Yellow fish is cut into small cubes, pickled in sauce and liquor for about an hour, then hung to dry, then fried until golden. Add a teacup of Jin Hua salt black beans, a bowl of sweet liquor, and a small cup of autumn oil [see above] to cook on high heat. When the dish juice looks a bit dry and red, then add sugar , black-sauce-pickled cucumber, and ginger to cook for a minute. Then it is done. This dish smells and tastes really good. Another way to cook it is to get rid of the bones, mash the meat, then cook in a soup with chicken broth. One can also add a bit of sweet bean sauce and corn starch to thicken the texture. Yellow fish is best cooked in strong-flavored dishes, because of its rich and strong essence.
(“Yellow fish” is a term widely used for any yellowish fish, but it very possibly means yellowfin tuna here. The cooking directions are right. They are certainly wrong for yellow croaker, another fish often called “yellow fish.”)
Grouper is the tenderest fish of all. Peel off the skin, take out the intestines, and use only the liver and meat. Cook it with chicken broth over a low flame, adding three parts liquor, two parts water, and one part soy sauce. When it is about done, add a big bowl of ginger juice and a few green onions to remove the fishy smell.
(Grouper remains an extremely popular fish, often still cooked more or less as in this recipe. There are literally countless species in the seas off China—no one has finalized a taxonomy of all of them.)
Boil two yellow fish [presumably still tuna] until done. Remove all the bones. Scramble four uncooked pickled eggs. Then first fry the fish meat on high, then add chicken broth to boiling, and then stir in scrambled egg fluid slowly. Add black mushrooms, onion, and ginger juice and liquor to cook. When served, people can add vinegar to taste.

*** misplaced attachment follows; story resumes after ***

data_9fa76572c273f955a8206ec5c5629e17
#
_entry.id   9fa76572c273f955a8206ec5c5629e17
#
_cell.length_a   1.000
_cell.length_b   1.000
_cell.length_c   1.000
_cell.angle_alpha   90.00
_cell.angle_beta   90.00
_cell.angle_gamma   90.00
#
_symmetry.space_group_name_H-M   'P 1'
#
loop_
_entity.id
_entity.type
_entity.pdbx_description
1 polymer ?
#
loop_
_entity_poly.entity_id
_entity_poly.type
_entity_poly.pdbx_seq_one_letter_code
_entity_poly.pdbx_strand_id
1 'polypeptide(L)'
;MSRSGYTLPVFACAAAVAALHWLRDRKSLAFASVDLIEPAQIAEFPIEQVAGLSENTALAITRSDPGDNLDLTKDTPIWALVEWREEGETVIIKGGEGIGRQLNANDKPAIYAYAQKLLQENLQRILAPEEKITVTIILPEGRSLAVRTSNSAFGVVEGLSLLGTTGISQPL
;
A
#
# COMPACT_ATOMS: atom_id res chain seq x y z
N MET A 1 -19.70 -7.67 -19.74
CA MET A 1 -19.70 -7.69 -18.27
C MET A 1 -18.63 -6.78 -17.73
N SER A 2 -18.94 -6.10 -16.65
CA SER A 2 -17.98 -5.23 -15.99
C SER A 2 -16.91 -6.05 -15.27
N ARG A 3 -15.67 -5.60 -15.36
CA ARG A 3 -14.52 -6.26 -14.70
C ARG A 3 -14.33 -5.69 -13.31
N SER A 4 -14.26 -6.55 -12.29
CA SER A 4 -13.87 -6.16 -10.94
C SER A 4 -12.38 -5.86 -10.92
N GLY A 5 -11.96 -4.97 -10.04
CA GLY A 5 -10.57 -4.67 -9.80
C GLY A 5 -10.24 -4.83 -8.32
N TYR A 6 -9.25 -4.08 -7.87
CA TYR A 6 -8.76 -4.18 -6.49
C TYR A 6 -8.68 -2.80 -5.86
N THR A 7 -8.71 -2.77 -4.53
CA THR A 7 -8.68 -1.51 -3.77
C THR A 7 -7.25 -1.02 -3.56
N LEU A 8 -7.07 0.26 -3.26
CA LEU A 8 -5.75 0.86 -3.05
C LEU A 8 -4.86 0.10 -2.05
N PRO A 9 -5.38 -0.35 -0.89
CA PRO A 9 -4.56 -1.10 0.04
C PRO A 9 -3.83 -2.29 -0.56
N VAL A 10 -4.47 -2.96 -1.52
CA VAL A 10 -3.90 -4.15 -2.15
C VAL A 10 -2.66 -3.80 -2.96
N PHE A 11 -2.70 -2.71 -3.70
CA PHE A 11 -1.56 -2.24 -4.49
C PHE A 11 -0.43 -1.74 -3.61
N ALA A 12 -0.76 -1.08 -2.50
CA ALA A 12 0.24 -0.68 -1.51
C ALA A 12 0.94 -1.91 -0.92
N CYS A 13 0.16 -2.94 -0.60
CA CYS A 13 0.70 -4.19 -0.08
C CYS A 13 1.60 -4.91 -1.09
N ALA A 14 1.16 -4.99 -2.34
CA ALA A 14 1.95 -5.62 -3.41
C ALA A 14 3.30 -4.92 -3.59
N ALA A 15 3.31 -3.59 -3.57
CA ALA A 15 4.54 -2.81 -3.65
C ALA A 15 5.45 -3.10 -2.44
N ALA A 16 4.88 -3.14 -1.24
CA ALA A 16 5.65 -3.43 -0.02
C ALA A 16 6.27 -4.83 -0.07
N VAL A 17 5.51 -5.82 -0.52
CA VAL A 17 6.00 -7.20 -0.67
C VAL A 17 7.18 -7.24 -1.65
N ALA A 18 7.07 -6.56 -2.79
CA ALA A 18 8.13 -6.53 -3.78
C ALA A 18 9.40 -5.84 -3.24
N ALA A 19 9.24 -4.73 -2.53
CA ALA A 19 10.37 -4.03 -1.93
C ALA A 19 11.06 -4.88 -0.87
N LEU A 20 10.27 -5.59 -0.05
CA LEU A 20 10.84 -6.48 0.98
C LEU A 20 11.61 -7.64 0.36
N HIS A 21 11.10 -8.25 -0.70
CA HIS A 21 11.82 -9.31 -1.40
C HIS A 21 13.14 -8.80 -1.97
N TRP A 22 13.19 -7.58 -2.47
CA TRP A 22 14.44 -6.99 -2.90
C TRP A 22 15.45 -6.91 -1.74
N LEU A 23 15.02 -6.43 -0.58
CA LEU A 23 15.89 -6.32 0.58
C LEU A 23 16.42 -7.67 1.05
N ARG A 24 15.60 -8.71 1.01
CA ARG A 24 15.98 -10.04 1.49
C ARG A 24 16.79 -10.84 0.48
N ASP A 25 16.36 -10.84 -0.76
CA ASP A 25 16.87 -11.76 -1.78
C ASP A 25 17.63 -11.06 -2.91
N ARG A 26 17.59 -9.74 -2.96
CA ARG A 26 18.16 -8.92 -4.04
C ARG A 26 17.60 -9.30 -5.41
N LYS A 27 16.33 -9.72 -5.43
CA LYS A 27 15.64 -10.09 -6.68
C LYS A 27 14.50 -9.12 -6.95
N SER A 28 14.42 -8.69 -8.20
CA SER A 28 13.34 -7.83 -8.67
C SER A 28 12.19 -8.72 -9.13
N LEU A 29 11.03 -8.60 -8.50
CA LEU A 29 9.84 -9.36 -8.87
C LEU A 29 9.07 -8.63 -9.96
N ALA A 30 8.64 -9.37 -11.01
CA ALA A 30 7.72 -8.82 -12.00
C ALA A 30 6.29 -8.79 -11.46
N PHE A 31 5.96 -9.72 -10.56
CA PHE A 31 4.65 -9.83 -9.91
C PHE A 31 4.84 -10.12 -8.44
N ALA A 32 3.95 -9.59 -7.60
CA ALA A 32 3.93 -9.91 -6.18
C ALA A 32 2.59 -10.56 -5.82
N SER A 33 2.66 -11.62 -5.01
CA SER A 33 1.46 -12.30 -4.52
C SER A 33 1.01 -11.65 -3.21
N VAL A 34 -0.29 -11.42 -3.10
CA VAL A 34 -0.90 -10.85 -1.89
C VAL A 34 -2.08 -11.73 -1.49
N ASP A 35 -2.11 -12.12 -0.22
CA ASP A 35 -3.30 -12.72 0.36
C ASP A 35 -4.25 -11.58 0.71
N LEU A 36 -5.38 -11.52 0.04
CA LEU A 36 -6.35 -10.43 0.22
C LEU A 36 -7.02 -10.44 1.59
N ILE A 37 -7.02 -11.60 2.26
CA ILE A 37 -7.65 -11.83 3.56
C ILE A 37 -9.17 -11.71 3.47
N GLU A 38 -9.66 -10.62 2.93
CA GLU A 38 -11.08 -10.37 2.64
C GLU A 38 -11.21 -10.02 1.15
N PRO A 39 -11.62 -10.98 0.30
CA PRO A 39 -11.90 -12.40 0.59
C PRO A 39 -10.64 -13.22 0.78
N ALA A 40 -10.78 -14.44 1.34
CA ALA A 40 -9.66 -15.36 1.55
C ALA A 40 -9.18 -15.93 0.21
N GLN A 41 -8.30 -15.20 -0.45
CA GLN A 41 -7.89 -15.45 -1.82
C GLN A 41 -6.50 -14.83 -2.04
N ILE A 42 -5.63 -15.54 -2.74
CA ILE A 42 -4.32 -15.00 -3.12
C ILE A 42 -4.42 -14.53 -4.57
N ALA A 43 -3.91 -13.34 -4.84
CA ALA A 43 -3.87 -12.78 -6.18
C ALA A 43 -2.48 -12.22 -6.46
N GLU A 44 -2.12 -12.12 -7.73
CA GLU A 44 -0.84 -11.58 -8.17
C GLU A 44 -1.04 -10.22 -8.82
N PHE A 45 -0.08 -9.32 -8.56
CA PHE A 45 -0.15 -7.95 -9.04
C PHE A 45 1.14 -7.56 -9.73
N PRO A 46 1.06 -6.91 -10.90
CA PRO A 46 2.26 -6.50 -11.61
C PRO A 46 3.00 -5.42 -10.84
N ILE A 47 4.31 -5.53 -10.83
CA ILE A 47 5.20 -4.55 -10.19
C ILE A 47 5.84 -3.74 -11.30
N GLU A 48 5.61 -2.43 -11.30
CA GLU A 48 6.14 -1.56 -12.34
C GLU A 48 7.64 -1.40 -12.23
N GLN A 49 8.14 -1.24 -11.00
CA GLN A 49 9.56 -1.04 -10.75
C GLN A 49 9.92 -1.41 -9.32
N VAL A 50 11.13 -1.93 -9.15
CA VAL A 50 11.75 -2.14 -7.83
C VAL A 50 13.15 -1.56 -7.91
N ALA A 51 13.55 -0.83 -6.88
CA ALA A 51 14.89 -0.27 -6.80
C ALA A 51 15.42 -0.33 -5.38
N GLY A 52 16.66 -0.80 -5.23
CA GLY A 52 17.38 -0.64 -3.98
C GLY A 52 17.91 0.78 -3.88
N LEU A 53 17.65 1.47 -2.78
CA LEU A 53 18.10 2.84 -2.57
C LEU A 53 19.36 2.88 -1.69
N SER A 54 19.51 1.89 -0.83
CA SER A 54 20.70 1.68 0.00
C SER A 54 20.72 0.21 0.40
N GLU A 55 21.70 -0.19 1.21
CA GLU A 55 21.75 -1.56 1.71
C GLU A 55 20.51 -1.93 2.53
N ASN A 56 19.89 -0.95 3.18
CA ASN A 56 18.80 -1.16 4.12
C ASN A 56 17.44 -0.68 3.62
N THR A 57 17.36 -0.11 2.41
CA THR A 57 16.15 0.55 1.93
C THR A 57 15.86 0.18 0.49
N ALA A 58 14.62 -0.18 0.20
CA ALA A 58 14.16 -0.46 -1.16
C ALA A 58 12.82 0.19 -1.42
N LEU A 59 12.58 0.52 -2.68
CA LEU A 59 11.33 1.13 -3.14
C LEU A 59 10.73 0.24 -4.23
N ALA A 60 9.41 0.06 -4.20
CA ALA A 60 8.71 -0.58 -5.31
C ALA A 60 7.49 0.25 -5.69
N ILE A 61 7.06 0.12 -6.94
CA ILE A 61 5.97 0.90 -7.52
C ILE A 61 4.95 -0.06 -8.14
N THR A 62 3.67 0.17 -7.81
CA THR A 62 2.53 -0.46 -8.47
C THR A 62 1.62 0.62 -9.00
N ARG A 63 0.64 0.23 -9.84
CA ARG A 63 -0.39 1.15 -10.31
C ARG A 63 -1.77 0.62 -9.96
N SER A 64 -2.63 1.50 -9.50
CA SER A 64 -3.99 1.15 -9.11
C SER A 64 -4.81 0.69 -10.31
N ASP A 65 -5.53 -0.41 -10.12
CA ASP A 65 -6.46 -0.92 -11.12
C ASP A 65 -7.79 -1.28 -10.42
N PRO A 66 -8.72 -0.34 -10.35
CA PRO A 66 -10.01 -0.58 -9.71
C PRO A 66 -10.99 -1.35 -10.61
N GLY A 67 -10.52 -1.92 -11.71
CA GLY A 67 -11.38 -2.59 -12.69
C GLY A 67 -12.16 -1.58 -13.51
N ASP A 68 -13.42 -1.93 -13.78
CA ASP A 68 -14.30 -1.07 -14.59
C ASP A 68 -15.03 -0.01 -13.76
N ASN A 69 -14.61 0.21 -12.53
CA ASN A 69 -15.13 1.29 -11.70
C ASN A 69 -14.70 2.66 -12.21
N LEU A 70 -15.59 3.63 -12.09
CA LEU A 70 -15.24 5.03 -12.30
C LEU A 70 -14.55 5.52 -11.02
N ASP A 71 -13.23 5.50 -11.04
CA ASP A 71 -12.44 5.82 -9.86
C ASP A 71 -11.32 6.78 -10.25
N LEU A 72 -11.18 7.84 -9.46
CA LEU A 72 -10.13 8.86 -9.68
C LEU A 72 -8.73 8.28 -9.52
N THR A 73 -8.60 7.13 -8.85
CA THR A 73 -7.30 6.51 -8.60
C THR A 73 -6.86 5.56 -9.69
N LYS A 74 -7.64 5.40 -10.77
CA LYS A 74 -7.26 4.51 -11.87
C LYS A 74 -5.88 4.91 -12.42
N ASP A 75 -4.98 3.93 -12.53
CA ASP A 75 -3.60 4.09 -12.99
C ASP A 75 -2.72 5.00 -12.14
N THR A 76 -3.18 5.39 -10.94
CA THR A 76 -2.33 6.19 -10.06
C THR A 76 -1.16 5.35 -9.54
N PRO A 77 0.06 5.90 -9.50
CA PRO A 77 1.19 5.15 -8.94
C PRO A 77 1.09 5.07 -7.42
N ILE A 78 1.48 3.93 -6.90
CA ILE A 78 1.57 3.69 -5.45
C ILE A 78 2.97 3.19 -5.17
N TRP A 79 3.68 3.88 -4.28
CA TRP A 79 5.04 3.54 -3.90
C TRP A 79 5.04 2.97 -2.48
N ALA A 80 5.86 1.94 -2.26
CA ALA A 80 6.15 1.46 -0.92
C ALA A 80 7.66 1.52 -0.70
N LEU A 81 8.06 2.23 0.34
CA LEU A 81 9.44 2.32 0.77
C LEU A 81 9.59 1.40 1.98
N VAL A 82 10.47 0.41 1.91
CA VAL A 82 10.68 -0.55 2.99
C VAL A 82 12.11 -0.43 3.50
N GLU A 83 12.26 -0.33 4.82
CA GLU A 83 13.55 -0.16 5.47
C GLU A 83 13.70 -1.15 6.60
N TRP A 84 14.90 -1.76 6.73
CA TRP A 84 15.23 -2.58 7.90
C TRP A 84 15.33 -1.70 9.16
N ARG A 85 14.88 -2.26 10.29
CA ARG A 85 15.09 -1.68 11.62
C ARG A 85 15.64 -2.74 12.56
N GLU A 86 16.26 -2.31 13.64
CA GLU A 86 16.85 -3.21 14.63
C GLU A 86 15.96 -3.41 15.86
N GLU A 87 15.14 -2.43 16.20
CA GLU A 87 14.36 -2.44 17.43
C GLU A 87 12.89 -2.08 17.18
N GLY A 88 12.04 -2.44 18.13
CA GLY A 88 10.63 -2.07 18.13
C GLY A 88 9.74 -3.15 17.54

(Again, the recipe makes yellowfin tuna the logical candidate for the yellow fish here.)
Part 5 Ritual Livestock- Pigs
Pigs are used in so many circumstances that they can be called Majority Leaders. Since our ancestors used the whole pigs as gifts for courtesy [including sacrifice to gods and ancestors], I named this part Ritual Livestock.
Two Ways to Cook a Pig’s Head
Pick a five-jin pig’s head, and wash it thoroughly. Prepare three jin of sweet liquor for cooking. For a seven or eight jin head, then prepare five jin of sweet liquor. Then, first boil the head with the liquor, add in 30 roots of green onions and three qian star anise, and boil for about 10 minutes. Then add in a big cup of soy sauce (“autumn oil”) and a liang of sugar. Continue cooking the head till fully done. Check the flavor; if it is too mild, add more soy sauce. Then add boiling water. Remember to cover the pig’s head one inch deep. Press it down with a heavy object. Cook it for about an hour on high, then turn to a civilian fire [or literary fire, i.e. a gentle fire. Recall from above: this is the opposite of a “military” fire]. Continue cooking till not much juice left and the head is soft and tender. Remove the lid when the head is cooked, or the juicy taste will dissipate in the oil. Another way to cook it is to use a bucket, split across the middle by a copper filter. Wash well a pig’s head; marinate it with spices. Fill the bucket to just below the copper filter. Put the head on the filter and cook it on low till done. The greasy material will drop to the bottom. The rest is the best dish.
(Pig’s head remains a popular delicacy.)